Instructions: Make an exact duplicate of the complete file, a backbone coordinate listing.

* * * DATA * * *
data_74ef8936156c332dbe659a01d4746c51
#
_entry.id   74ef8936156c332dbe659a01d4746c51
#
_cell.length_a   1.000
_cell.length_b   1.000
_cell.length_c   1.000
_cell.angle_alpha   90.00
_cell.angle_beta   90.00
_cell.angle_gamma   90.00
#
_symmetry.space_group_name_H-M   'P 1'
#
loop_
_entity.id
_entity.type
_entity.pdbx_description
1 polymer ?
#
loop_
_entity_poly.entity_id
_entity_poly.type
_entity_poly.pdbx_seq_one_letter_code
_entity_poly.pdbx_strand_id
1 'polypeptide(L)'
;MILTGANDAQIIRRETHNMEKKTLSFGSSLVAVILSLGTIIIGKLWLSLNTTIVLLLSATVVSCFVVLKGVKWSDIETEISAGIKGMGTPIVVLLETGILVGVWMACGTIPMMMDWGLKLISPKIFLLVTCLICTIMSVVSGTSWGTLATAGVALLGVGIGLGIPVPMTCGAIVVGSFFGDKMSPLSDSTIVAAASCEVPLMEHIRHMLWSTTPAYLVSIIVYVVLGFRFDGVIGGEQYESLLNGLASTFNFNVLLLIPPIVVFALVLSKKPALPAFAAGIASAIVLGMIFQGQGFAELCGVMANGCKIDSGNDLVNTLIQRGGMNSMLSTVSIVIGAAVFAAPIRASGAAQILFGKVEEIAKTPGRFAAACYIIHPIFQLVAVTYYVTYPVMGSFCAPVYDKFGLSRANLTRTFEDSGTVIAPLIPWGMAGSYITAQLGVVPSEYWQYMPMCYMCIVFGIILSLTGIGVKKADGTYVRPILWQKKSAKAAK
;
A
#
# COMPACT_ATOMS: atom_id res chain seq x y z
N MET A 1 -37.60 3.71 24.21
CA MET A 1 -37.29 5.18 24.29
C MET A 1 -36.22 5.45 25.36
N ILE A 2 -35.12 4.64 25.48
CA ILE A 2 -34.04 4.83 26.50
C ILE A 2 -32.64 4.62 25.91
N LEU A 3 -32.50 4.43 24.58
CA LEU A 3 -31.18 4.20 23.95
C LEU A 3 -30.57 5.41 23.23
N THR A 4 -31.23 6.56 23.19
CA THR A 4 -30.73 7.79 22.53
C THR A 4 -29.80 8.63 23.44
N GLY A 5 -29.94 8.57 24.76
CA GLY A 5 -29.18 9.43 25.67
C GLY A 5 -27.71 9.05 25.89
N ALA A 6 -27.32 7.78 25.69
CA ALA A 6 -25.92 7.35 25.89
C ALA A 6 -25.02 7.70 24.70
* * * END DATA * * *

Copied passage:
data_74ef8936156c332dbe659a01d4746c51
#
_entry.id   74ef8936156c332dbe659a01d4746c51
#
_cell.length_a   1.000
_cell.length_b   1.000
_cell.length_c   1.000
_cell.angle_alpha   90.00
_cell.angle_beta   90.00
_cell.angle_gamma   90.00
#
_symmetry.space_group_name_H-M   'P 1'
#
loop_
_entity.id
_entity.type
_entity.pdbx_description
1 polymer ?
#
loop_
_entity_poly.entity_id
_entity_poly.type
_entity_poly.pdbx_seq_one_letter_code
_entity_poly.pdbx_strand_id
1 'polypeptide(L)'
;MILTGANDAQIIRRETHNMEKKTLSFGSSLVAVILSLGTIIIGKLWLSLNTTIVLLLSATVVSCFVVLKGVKWSDIETEISAGIKGMGTPIVVLLETGILVGVWMACGTIPMMMDWGLKLISPKIFLLVTCLICTIMSVVSGTSWGTLATAGVALLGVGIGLGIPVPMTCGAIVVGSFFGDKMSPLSDSTIVAAASCEVPLMEHIRHMLWSTTPAYLVSIIVYVVLGFRFDGVIGGEQYESLLNGLASTFNFNVLLLIPPIVVFALVLSKKPALPAFAAGIASAIVLGMIFQGQGFAELCGVMANGCKIDSGNDLVNTLIQRGGMNSMLSTVSIVIGAAVFAAPIRASGAAQILFGKVEEIAKTPGRFAAACYIIHPIFQLVAVTYYVTYPVMGSFCAPVYDKFGLSRANLTRTFEDSGTVIAPLIPWGMAGSYITAQLGVVPSEYWQYMPMCYMCIVFGIILSLTGIGVKKADGTYVRPILWQKKSAKAAK
;
A
#
# COMPACT_ATOMS: atom_id res chain seq x y z
N MET A 1 -37.60 3.71 24.21
CA MET A 1 -37.29 5.18 24.29
C MET A 1 -36.22 5.45 25.36
N ILE A 2 -35.12 4.64 25.48
CA ILE A 2 -34.04 4.83 26.50
C ILE A 2 -32.64 4.62 25.91
N LEU A 3 -32.50 4.43 24.58
CA LEU A 3 -31.18 4.20 23.95
C LEU A 3 -30.57 5.41 23.23
N THR A 4 -31.23 6.56 23.19
CA THR A 4 -30.73 7.79 22.53
C THR A 4 -29.80 8.63 23.44
N GLY A 5 -29.94 8.57 24.76
CA GLY A 5 -29.18 9.43 25.67
C GLY A 5 -27.71 9.05 25.89
N ALA A 6 -27.32 7.78 25.69
CA ALA A 6 -25.92 7.35 25.89
C ALA A 6 -25.02 7.70 24.70